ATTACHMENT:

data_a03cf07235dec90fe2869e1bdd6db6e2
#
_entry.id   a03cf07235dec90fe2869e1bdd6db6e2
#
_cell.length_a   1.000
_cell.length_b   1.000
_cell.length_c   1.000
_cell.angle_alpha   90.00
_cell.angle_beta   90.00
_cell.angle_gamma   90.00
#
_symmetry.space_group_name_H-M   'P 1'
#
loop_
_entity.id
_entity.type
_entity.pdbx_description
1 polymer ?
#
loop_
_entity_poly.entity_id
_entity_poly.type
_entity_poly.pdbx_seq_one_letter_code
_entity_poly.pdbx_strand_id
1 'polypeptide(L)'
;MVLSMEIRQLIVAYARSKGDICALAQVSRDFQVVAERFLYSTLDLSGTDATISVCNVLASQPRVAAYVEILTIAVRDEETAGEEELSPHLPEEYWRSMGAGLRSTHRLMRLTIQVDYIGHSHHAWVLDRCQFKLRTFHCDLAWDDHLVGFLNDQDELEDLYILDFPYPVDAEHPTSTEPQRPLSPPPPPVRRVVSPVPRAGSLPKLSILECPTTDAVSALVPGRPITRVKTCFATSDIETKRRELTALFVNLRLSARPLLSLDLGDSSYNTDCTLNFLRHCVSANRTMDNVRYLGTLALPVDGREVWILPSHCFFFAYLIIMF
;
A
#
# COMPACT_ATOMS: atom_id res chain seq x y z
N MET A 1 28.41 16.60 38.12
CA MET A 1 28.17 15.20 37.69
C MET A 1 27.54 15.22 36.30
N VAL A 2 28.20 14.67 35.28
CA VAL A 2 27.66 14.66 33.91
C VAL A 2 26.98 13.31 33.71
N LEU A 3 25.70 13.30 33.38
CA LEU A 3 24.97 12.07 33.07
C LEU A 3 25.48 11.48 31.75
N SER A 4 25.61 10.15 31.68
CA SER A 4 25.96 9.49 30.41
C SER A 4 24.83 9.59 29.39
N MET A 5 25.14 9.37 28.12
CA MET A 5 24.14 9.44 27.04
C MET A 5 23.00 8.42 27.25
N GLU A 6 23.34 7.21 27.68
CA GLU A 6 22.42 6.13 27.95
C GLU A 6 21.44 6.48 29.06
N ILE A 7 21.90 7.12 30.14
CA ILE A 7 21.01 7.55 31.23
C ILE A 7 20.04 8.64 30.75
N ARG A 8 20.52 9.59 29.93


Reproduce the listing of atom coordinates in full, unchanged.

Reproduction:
data_a03cf07235dec90fe2869e1bdd6db6e2
#
_entry.id   a03cf07235dec90fe2869e1bdd6db6e2
#
_cell.length_a   1.000
_cell.length_b   1.000
_cell.length_c   1.000
_cell.angle_alpha   90.00
_cell.angle_beta   90.00
_cell.angle_gamma   90.00
#
_symmetry.space_group_name_H-M   'P 1'
#
loop_
_entity.id
_entity.type
_entity.pdbx_description
1 polymer ?
#
loop_
_entity_poly.entity_id
_entity_poly.type
_entity_poly.pdbx_seq_one_letter_code
_entity_poly.pdbx_strand_id
1 'polypeptide(L)'
;MVLSMEIRQLIVAYARSKGDICALAQVSRDFQVVAERFLYSTLDLSGTDATISVCNVLASQPRVAAYVEILTIAVRDEETAGEEELSPHLPEEYWRSMGAGLRSTHRLMRLTIQVDYIGHSHHAWVLDRCQFKLRTFHCDLAWDDHLVGFLNDQDELEDLYILDFPYPVDAEHPTSTEPQRPLSPPPPPVRRVVSPVPRAGSLPKLSILECPTTDAVSALVPGRPITRVKTCFATSDIETKRRELTALFVNLRLSARPLLSLDLGDSSYNTDCTLNFLRHCVSANRTMDNVRYLGTLALPVDGREVWILPSHCFFFAYLIIMF
;
A
#
# COMPACT_ATOMS: atom_id res chain seq x y z
N MET A 1 28.41 16.60 38.12
CA MET A 1 28.17 15.20 37.69
C MET A 1 27.54 15.22 36.30
N VAL A 2 28.20 14.67 35.28
CA VAL A 2 27.66 14.66 33.91
C VAL A 2 26.98 13.31 33.71
N LEU A 3 25.70 13.30 33.38
CA LEU A 3 24.97 12.07 33.07
C LEU A 3 25.48 11.48 31.75
N SER A 4 25.61 10.15 31.68
CA SER A 4 25.96 9.49 30.41
C SER A 4 24.83 9.59 29.39
N MET A 5 25.14 9.37 28.12
CA MET A 5 24.14 9.44 27.04
C MET A 5 23.00 8.42 27.25
N GLU A 6 23.34 7.21 27.68
CA GLU A 6 22.42 6.13 27.95
C GLU A 6 21.44 6.48 29.06
N ILE A 7 21.90 7.12 30.14
CA ILE A 7 21.01 7.55 31.23
C ILE A 7 20.04 8.64 30.75
N ARG A 8 20.52 9.59 29.93